So you just A) bought a high performance engine; B) bolted some go-fast parts on your existing engine, or C) built a brand new engine. Now you’re chomping at the bit wondering how much power you’ll have under your right foot.

There are three basic methods for measuring engine output: testing on an engine dyno, running a vehicle on a chassis dyno, or making passes at a race track. Each will provide valuable information, but the method you choose depends on what exactly you want to know about your engine’s performance.

This post will describe the first two methods since they are the most directly measurable, repeatable, and are conducted under (relatively) controlled conditions. While elapsed time and mile-per-hour results from the track are good indicators of performance, track testing can be influenced by too many variables (track conditions, weather, suspension settings, driver skill, etc.) to be a truly reliable measure of engine output.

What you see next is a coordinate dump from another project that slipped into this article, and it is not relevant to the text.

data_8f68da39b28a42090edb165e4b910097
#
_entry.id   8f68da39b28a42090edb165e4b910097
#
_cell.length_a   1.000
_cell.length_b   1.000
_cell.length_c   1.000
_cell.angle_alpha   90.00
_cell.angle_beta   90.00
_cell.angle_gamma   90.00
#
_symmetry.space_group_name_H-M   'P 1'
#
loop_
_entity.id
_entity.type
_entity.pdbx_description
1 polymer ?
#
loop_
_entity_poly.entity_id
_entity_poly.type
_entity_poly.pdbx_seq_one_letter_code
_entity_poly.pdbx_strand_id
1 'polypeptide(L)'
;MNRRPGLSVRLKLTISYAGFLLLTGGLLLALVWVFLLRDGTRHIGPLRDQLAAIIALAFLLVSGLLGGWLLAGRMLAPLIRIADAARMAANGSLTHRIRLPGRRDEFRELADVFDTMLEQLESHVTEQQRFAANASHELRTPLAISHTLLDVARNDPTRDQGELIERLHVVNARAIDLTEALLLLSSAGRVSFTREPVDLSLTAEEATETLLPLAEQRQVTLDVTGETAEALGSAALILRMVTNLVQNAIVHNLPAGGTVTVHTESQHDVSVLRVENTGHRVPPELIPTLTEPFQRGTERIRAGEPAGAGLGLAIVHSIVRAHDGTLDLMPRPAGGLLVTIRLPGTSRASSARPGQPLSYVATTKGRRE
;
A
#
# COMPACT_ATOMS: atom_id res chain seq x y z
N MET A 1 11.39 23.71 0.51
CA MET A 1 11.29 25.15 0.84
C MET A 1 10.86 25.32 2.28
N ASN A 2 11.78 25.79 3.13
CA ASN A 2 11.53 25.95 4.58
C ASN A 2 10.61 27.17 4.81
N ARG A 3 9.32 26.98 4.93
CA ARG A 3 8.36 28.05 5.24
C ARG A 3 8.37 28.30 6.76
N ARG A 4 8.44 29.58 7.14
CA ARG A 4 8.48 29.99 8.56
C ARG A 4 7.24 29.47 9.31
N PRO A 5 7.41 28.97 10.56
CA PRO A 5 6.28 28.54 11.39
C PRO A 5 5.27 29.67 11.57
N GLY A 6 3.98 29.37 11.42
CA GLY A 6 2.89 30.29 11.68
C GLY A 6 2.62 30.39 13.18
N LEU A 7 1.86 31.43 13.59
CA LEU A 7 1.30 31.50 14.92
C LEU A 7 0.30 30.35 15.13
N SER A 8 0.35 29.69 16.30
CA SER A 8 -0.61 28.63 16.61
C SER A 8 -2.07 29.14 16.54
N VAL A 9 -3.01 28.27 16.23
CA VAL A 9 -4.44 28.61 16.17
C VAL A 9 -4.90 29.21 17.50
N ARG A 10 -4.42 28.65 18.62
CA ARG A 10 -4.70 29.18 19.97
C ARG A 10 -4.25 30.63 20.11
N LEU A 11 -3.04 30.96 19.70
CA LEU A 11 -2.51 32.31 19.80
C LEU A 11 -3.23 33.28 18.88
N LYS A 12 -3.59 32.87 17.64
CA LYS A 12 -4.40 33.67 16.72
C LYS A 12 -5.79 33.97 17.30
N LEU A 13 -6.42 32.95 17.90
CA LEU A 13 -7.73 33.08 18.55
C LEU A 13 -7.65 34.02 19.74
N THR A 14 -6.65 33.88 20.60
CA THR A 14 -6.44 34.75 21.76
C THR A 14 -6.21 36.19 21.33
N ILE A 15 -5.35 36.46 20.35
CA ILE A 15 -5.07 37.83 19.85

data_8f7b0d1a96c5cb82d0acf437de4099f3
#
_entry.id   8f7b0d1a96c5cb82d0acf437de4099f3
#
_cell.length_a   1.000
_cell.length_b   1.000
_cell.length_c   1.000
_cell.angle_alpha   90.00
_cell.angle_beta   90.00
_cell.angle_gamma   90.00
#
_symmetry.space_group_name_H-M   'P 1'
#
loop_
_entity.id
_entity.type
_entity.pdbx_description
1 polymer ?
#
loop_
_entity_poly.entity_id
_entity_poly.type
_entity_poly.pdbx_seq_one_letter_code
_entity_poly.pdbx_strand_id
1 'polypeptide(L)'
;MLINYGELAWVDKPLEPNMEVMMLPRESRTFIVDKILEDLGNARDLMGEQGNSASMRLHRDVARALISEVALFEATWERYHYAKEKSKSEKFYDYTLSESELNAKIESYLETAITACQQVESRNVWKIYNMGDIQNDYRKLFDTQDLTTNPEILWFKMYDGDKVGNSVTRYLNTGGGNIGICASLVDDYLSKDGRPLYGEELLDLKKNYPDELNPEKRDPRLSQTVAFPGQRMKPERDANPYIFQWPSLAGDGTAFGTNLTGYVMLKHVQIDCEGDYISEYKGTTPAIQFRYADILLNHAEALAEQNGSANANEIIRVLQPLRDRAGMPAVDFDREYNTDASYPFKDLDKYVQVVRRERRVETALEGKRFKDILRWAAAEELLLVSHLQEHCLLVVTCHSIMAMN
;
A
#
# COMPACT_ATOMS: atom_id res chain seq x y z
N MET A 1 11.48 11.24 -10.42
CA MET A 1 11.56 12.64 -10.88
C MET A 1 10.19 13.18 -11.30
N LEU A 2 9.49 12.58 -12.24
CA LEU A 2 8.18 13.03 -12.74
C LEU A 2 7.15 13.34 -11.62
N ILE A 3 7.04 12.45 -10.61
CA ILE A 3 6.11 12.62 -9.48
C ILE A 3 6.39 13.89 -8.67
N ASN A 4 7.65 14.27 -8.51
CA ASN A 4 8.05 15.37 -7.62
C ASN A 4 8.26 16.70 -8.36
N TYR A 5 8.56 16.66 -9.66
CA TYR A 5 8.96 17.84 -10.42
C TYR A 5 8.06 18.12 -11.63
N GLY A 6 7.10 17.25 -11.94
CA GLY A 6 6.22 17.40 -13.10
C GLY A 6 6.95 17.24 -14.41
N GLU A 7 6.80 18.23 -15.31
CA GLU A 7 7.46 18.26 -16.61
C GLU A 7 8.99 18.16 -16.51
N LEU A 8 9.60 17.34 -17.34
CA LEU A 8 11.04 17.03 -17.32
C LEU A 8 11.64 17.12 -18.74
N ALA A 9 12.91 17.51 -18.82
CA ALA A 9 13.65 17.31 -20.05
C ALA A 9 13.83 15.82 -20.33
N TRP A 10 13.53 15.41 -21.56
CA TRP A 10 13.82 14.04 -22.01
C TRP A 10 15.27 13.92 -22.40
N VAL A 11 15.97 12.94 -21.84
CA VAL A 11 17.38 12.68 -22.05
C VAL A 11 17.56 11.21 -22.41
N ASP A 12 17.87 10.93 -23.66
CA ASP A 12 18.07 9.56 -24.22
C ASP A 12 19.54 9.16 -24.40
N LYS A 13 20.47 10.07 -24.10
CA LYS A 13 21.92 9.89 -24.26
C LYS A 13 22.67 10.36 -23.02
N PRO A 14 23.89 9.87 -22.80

Engine Dyno Basics
An engine dyno calculates power output directly by measuring the force (torque) required to hold a spinning engine at a set speed (rpm). The dyno software then calculates horsepower based on the torque figure and engine rpm (horsepower equals torque times engine speed, divided by 5,252).

The dyno has a control board that shows readouts of torque, rpm, water temperature, oil temperature and pressure, exhaust temperature, and air/fuel ratio (from an O2 sensor) via sensors connected to the engine. The dyno operator can start and run the engine from the board via a cable-operated lever or electronically, depending on the dyno. The engine itself is usually stripped of its accessory drive (most dynos use an electric water pump and perhaps an alternator for testing) and is fitted with headers and, depending on what the customer wants, a full exhaust system.